The Rise of Responsive Mobile Web Development

The Rise of Responsive Mobile Web Development

Where we came from

In years past companies would maintain a desktop website and a separate, smaller, mobile website. This meant that most of the time the mobile site had to be updated separately, that it didn’t use the same content, images or even database. A simple update to a phone number had to be done on the desktop site, then on the mobile site again. To say the least, it was tedious.

Where we are

In short, mobile is continuing to trend upward. Each month when we review client analytics there is a steady trend to more and more mobile. In some cases mobile site consumption has actually surpassed desktop. Looking at the chart below we can see the last 5 years of analytics for The orange line represents desktop traffic and the green line mobile. Notice that the green line trends slowly upwards over the 5 year time span while desktop traffic trends downwards. A few months ago mobile overtook desktop for monthly site traffic.

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This is where we are, mobile is slowly but surely overtaking site traffic for the majority of our customers. While it’s taken years to get where we are the evidence is obvious, mobile is here to stay; more than that, mobile is here to lead the way.

“Mobile First” mentality

In some cases, like Mikuni, it is important to take a mobile-first look at your web and email platforms. Historically web development begins with a desktop version. A specific mobile version would then be added as necessary. Current trends move towards a responsive model. The responsive model is designed to have one template work for all device sizes, without the need to manage separate content and templates.

The mobile-first approach turns traditional web development on it’s head and begins the process with the mobile solution. Considering a site like Mikuni where ~60% of the traffic is mobile it is important to start with your mobile goals.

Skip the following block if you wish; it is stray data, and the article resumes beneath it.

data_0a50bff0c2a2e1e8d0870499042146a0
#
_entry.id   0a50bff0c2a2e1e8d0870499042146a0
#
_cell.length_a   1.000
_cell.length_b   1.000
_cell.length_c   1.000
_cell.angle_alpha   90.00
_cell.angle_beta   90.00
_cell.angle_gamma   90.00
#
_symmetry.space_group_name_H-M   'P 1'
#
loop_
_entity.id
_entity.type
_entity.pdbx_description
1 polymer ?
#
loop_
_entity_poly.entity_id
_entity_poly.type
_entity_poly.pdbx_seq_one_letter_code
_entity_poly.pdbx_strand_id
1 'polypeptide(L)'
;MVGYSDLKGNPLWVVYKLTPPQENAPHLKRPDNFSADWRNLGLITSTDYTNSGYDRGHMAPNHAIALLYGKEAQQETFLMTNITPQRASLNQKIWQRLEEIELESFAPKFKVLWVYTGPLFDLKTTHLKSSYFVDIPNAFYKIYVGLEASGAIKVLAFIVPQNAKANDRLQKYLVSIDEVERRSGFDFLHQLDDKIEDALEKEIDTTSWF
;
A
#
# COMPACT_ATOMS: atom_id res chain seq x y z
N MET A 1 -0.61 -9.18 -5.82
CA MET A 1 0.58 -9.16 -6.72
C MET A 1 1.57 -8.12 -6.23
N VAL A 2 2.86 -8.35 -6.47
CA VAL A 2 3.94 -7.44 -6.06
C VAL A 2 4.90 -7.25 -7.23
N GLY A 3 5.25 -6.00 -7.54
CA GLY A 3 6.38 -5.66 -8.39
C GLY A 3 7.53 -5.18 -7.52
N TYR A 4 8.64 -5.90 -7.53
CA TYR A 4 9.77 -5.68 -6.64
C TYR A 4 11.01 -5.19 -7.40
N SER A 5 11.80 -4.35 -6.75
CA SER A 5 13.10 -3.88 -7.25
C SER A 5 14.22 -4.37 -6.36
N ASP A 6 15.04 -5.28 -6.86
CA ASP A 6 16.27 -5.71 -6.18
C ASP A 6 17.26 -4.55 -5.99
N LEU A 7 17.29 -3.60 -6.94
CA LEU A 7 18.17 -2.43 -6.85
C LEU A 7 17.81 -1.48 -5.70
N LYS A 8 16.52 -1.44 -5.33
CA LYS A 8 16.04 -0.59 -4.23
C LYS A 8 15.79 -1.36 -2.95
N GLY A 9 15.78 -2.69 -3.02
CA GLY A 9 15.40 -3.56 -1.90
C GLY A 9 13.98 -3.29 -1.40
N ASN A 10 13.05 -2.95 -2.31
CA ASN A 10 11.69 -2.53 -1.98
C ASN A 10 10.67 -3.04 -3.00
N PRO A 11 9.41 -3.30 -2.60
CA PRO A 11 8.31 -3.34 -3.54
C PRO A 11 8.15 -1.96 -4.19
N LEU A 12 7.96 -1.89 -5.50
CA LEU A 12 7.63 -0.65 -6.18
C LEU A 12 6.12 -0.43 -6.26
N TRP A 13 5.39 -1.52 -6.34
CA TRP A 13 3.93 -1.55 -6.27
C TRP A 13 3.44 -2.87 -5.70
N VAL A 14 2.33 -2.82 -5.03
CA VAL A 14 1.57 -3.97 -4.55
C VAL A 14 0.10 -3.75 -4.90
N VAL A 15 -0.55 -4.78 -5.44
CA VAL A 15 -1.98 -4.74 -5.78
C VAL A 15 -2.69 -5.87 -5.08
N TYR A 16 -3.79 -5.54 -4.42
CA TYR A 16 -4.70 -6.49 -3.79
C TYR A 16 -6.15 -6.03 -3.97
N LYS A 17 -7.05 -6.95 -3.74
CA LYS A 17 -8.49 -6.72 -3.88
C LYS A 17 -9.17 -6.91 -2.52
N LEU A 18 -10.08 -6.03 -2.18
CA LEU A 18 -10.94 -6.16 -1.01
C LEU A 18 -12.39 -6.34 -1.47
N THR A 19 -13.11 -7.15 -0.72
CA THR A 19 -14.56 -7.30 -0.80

Responsive vs mobile site

Years ago the going trend was to create a “mobile site”. A separate site sometimes held in a subdomain such as or or in it’s own directory such as This trend has, mostly, gone the way of the dinosaur. In some cases it is still necessary to take this tactic, however, the vast majority of sites are better relying on responsive technology.

Responsive technology (really just good HTML and CSS with a modern browser) allows content to conform to the users page size. This is nice because it means you should have one place to go for all your content entry and users get a similar experience as they transition from device to device. It also helps standardize some elements, like off-canvas navigation and title bars. Users become accustomed to certain navigation trends and we can leverage those to make the transition from device to device even easier.

Why it’s important

The trends and lessons from Mikuni’s traffic are important for all of us to better understand what our users are doing and what information we need to share with them. Knowing what devices your users are visiting your site on is critical to understanding how much, or little, time needs to be put into a mobile solution. As an example, the site only pulls about 7% mobile traffic. This makes sense, most people don’t research a firm like ours on their phone, they do it at work, on a desktop. While our site is responsive (as it should be) we didn’t spend 50% of our time on our mobile solution, we spent about 15%. We focused on developing an engaging solution to our target demographic, desktop users.

Looking for more information on responsive design & development? Here are a few other articles worth reading.



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